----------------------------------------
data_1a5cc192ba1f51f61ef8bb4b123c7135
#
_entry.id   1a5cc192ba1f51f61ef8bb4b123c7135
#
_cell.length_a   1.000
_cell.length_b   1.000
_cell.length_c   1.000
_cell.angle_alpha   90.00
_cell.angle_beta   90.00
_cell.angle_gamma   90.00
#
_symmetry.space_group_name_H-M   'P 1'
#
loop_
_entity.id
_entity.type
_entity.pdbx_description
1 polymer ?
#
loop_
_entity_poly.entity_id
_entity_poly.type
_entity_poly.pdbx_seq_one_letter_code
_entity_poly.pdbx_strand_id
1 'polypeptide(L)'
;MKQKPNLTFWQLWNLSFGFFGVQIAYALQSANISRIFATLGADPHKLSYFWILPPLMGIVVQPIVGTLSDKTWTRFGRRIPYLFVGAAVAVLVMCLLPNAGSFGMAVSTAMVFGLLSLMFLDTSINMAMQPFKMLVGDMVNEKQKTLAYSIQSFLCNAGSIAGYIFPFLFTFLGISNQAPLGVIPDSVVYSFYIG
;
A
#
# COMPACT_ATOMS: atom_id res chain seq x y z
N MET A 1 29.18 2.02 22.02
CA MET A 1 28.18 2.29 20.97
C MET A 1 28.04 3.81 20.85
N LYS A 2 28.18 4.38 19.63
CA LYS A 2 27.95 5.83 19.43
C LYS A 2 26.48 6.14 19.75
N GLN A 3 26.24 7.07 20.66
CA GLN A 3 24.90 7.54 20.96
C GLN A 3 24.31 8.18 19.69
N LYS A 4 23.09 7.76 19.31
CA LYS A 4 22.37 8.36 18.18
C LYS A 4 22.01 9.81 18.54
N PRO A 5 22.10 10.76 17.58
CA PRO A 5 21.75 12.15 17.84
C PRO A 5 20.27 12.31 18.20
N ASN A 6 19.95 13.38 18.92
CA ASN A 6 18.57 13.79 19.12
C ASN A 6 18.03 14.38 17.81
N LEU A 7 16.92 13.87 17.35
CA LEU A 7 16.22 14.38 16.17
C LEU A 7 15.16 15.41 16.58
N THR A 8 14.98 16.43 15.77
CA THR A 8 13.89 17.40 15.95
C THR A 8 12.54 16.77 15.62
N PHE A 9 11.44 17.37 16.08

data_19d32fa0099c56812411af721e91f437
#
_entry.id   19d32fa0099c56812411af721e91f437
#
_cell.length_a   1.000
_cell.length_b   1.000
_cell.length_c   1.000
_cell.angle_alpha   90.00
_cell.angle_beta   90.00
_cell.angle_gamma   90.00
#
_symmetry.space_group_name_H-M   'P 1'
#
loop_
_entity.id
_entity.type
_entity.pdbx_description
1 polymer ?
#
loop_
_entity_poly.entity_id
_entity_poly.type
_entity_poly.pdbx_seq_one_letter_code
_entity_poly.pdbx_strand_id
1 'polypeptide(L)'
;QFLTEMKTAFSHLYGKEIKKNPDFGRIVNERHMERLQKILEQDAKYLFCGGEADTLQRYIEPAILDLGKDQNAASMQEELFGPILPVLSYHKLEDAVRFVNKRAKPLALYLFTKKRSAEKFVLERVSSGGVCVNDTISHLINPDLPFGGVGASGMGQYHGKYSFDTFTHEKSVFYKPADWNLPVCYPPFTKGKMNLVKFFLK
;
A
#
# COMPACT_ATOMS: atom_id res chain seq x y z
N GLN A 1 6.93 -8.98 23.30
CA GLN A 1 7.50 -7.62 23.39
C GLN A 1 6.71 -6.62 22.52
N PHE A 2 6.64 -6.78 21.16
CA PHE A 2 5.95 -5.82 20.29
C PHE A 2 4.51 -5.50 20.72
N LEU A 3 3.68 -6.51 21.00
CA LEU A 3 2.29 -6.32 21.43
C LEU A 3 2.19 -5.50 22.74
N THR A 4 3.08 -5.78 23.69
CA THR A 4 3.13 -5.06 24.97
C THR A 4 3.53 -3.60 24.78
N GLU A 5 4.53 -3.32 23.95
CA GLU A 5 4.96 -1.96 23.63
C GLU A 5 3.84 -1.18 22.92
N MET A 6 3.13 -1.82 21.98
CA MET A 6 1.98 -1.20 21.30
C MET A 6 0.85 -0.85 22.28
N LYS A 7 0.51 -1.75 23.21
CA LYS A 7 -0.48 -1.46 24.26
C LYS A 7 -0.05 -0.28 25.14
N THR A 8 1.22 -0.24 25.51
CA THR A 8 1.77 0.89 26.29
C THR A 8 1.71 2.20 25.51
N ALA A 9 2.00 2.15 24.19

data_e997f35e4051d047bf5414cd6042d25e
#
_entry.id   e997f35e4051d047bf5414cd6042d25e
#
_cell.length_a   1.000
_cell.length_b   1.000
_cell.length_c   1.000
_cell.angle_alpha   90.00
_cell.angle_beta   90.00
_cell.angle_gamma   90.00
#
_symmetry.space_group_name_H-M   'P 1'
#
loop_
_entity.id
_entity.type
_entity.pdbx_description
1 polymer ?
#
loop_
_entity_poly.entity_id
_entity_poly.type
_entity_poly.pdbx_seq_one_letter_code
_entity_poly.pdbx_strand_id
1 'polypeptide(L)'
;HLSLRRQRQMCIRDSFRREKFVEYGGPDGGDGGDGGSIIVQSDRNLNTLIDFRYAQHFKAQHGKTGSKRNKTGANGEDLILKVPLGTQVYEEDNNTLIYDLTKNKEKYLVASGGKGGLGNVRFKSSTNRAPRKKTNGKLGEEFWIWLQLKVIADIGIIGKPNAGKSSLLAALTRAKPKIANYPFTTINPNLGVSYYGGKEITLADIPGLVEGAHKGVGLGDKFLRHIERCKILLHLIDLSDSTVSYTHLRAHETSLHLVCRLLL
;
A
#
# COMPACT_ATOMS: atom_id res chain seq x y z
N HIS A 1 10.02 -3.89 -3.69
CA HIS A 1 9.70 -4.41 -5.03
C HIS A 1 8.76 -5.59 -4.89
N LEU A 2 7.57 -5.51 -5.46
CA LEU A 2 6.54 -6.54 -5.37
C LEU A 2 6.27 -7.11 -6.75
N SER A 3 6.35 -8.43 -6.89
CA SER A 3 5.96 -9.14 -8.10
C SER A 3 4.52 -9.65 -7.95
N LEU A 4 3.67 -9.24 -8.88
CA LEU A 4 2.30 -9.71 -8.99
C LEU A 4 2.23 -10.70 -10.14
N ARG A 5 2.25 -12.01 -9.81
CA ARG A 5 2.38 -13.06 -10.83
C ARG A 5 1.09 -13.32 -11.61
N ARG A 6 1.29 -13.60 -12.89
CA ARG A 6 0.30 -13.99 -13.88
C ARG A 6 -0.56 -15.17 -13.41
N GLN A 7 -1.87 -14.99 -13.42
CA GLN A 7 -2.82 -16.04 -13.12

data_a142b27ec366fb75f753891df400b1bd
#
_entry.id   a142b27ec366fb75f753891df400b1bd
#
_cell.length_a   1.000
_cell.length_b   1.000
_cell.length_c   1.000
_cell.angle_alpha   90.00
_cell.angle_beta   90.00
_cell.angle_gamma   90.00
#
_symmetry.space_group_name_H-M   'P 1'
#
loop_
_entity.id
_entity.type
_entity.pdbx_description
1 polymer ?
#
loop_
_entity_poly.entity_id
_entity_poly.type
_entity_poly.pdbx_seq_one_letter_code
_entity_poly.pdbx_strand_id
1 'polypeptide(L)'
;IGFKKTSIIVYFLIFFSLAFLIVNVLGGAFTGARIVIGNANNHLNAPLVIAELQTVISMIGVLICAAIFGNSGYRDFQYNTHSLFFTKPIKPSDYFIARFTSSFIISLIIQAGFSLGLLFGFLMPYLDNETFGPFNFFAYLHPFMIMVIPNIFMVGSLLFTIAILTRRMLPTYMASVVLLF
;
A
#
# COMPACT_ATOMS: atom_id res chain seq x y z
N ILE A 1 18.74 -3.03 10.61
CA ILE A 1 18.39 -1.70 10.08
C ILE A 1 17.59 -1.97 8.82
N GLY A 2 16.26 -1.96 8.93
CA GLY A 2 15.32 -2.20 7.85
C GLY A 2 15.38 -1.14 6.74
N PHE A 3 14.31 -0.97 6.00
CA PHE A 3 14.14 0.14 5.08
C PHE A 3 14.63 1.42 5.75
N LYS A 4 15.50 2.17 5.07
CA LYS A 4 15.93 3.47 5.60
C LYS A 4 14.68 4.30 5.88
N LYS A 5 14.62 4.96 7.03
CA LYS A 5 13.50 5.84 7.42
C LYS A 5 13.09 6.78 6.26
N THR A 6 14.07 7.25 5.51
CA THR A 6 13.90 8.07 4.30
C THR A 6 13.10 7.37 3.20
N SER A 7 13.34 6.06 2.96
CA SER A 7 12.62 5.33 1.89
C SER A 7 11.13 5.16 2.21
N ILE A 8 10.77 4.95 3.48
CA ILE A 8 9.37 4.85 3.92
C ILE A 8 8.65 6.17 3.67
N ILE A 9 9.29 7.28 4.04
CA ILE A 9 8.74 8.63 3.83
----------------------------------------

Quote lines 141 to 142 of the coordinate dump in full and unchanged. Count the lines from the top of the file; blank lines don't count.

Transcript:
N HIS A 1 10.02 -3.89 -3.69
CA HIS A 1 9.70 -4.41 -5.03